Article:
Website: Paul Simon
The Inside Pulse:
Considering his long career, Surprise may be Paul Simon’s most aptly titled album yet. Gone are the African and Brazilian-inflected polyrhythms, the tribal beats and tributes to other cultures. In their place are the sonic landscapes of Brian Eno who, with his work with Talking Heads in the 80s and, like Paul Simon, helped to usher “world” music into the western musical mindset.
On Surprise the meeting of the minds finally happens. Considering Simon’s noted perfectionism and Eno’s well-documented liberal use of the erase button, this “what if?” pairing may sound like a disaster on paper. Surprisingly, it works so well, you’re left to wonder why it hadn’t happened a decade or two before.
Positives: Simon’s spoken-word lyrical flow sounds natural on songs such as “Wartime Prayers” and “How Can You Live in the Northeast?”. The two dabble in electronic funk on “Outrageous,” the first single. Simon’s semi-sarcastic chorus of “Who’s gonna love you when your looks are gone?” ties together themes of aging and hopelessness, answering his question with “God will”, wrapping up the song exquisitely in the way that only Paul Simon knows how. He closes the album with “Father and Daughter” which originally appeared on the Wild Thornberry’s Soundtrack. The inclusion of this song is very welcome for those of us who didn’t want to splurge on some Nick-tunes.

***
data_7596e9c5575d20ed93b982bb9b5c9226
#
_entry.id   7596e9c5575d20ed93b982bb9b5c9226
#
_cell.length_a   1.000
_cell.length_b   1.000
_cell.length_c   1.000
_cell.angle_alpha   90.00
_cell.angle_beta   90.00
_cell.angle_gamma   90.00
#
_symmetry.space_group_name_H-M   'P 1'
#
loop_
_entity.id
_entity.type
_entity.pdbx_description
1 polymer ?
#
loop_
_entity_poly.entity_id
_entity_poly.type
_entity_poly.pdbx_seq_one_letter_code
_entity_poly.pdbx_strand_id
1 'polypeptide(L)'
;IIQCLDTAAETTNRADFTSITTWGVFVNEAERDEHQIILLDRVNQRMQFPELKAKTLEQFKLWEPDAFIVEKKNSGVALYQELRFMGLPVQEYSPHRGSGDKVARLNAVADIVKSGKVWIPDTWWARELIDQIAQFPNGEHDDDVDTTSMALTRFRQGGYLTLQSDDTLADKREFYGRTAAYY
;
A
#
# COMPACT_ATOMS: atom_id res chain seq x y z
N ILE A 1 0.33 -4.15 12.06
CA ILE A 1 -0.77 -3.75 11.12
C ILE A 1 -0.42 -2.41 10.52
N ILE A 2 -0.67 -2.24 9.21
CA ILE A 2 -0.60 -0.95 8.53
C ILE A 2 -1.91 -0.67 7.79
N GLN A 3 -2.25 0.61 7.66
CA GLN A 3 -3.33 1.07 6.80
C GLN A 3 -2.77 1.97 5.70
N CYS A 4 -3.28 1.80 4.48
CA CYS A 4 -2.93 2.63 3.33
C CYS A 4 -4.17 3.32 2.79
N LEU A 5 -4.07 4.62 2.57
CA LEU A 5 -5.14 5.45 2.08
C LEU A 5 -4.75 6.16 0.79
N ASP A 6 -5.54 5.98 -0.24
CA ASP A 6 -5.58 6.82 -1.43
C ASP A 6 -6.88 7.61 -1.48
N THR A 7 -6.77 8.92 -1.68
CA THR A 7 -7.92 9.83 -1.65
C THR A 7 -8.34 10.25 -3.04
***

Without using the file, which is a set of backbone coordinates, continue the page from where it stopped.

Negatives: As with most Simon albums, they tend to get a little long in the tooth. While a fantastic self-editor, Simon albums are usually one song too long. Which one is up to the listener.
Cross-breed: Paul Simon with Brian Eno. Come on, what do you expect?
Reason To Buy: This guy averages 3 albums per 20 years, and he’s a songwriting genius. The overwhelming quality of Simon’s oeuvre speaks volumes.